Scent of the Missing:
Love and Partnership with a Search and Rescue Dog

by Susannah Charleson

Houghton Mifflin Harcourt, 2010. ISBN 978-0-547-15244-8.
Reviewed by Martha Meacham
Posted on 05/21/2010

Nonfiction: Memoir

If you have noticed a dog suddenly turn nose up into the wind and focus on an air-borne scent, you are observing the basic skill of "air scenting" in action. This innate ability of dogs to discriminate and discern smells makes them vastly superior to humans in blind searches.

A Search and Rescue dog team is often a person's best chance at being found alive when their whereabouts is unknown. Sadly, sometimes the missing are found dead.

Susannah Charleson's memoir, Scent of the Missing: Love and Partnership with a Search and Rescue Dog begins with an urgency similar in feeling to the command given to the Search and Rescue dog to go "Find!"

The reader is pulled into the drama of Charleson.s story immediately, as a missing person's case unfolds in the first chapter. Charleson has raised a Golden Retriever puppy with the intention of becoming a Search and Rescue (SAR) team of dog and handler. In this book you will learn how Puzzle, Charleson's dog, is trained to find people, and how Puzzle helped the author find herself.

A good deal of public interest in SAR dogs has been generated in the last decade, due to large-scale natural disasters making headline news. This book is wonderfully informative about the dedicated dogs and handlers who respond after earthquakes, floods and even man-made disasters. Readers from dog lovers to dog behaviorists will find this book's writing style accessible. I would advise parental discretion and discussion if this book is read by teenagers. There are graphic depictions of the real outcomes of too many missing person cases including cadavers and crime scenes. What may begin as a search for a live person may end in recovery of a body or human remains.

The intensity of the job in which the author and her dog engage is reflected in this narrative, not only by her accounts of tricky situations, but in her skillful writing. Her style is clean, clear and compelling. At the same time, Charleson describes the technical aspects of the job with exactness; her verbal images are masterful literary artistry. Here's an example:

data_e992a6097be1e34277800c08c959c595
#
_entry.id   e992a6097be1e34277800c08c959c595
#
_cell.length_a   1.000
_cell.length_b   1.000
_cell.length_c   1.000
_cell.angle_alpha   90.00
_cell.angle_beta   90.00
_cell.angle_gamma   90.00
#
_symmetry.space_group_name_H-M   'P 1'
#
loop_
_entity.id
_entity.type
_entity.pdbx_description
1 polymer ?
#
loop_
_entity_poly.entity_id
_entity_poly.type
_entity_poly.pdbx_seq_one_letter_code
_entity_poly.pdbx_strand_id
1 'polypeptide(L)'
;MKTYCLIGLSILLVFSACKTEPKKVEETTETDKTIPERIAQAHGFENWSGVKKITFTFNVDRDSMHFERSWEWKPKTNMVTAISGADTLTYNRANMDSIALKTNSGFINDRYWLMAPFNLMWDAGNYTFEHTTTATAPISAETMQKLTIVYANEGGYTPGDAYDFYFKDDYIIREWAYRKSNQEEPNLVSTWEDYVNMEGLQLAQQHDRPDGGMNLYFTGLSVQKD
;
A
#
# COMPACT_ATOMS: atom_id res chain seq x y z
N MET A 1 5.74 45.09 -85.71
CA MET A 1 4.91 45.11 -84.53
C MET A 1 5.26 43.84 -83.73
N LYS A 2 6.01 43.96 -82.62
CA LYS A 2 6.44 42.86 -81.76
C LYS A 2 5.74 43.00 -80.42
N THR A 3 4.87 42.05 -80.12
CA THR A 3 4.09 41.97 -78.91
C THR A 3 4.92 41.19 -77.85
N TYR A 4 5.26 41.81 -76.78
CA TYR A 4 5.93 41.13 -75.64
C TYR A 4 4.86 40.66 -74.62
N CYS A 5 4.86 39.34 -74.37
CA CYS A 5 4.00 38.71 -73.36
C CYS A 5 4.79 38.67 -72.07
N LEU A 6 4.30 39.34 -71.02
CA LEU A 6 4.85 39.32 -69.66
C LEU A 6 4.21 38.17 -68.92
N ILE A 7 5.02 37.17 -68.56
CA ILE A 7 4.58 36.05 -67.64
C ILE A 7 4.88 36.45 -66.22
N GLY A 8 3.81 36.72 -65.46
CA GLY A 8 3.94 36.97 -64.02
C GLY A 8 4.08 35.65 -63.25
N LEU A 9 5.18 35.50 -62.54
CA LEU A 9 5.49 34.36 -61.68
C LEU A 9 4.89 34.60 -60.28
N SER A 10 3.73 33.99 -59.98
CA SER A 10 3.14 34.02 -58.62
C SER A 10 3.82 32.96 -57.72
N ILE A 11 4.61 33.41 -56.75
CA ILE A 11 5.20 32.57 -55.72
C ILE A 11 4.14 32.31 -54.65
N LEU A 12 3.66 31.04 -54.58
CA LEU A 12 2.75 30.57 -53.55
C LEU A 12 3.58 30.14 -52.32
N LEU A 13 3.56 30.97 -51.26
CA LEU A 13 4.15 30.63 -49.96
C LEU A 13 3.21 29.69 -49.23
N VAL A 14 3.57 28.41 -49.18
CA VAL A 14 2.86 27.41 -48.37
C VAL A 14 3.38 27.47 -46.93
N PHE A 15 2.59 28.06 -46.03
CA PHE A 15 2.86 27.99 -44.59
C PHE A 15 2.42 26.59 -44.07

Other nights a blanket of stratiform clouds stretched wide above the little Cessna, and I flew, small and secret, like a child with a flashlight under the blanket, flying beneath an eiderdown beautifully uplit at its edges by the lights cities on the horizon.

A writer, dog-lover and flight instructor who flew search disaster searches, Susannah already knew about the behavior of air currents. This book is a perfect melding of her passions and skills.

The background knowledge that SAR volunteers bring to the search scene are many. Handlers need to be able to read their dog's signals, know about dog behavior and enough about navigation and emergency response in order not to become a victim themselves.

Though she treats her main subject of SAR with gravity and the respect it deserves, we get insight into how she can go about this volunteer job day in and out by her use of humorous musings.

The way she describes her precious dog, Puzzle, is endearing. As a dog enthusiast who has trained dogs to air scent to find people, I know that reading the dog's cues and signals are key to successful SAR teams. Susannah's keen observations of body language and sounds, lead to her deciphering her dog's unique utterances that each convey different meaning. Huffs, woops, woos, pffts, snuffles and waffles dot the pages so that we almost hear Puzzle's voice.

Susannah's reflections about her childhood and personal life give insight to her character, since the reader often wonders why a person could volunteer to do what she does. Through this memoir, we come to understand that regardless of past and present fears, she musters courage to pursue her passions, accompanied by her beloved companion, Puzzle. Where would we be without our faithful companions in times of trouble? This is a story of a journey where the author learns a most important tenet—"Trust the dog."

Susannah Charleson is a member of the Metro Area Rescue K9 unit in Dallas, Texas. Join her on Facebook or visit her website.

Authors/Publicists: For promotion purposes, you may quote excerpts of up to 200 words from our reviews, with a link to the page on which the review is posted. ©Copyright to the review is held by the writer (review posting date appears on the review page). If you wish to reprint the full review, you may do so ONLY with her written permission, and with a link to Contact our Book Review Editor (bookreviews at with your request and she will forward it to the appropriate person. has received a copy of this book for review from the author, publisher, or publicist. We have received no other compensation.

StoryCircleBookReviews provides a review venue for women self-published authors and for women's books published by independent and university presses.

Email me with news about your book reviews

Sarton Women's Book Award

Your ad could be here.
Advertise with us!


Visit us on Facebook and Twitter and goodreads.

Buy books online through by simply clicking on the book cover or title. Your purchase will support our work of encouraging all women to tell their stories.
This title is currently available ONLY as an e-book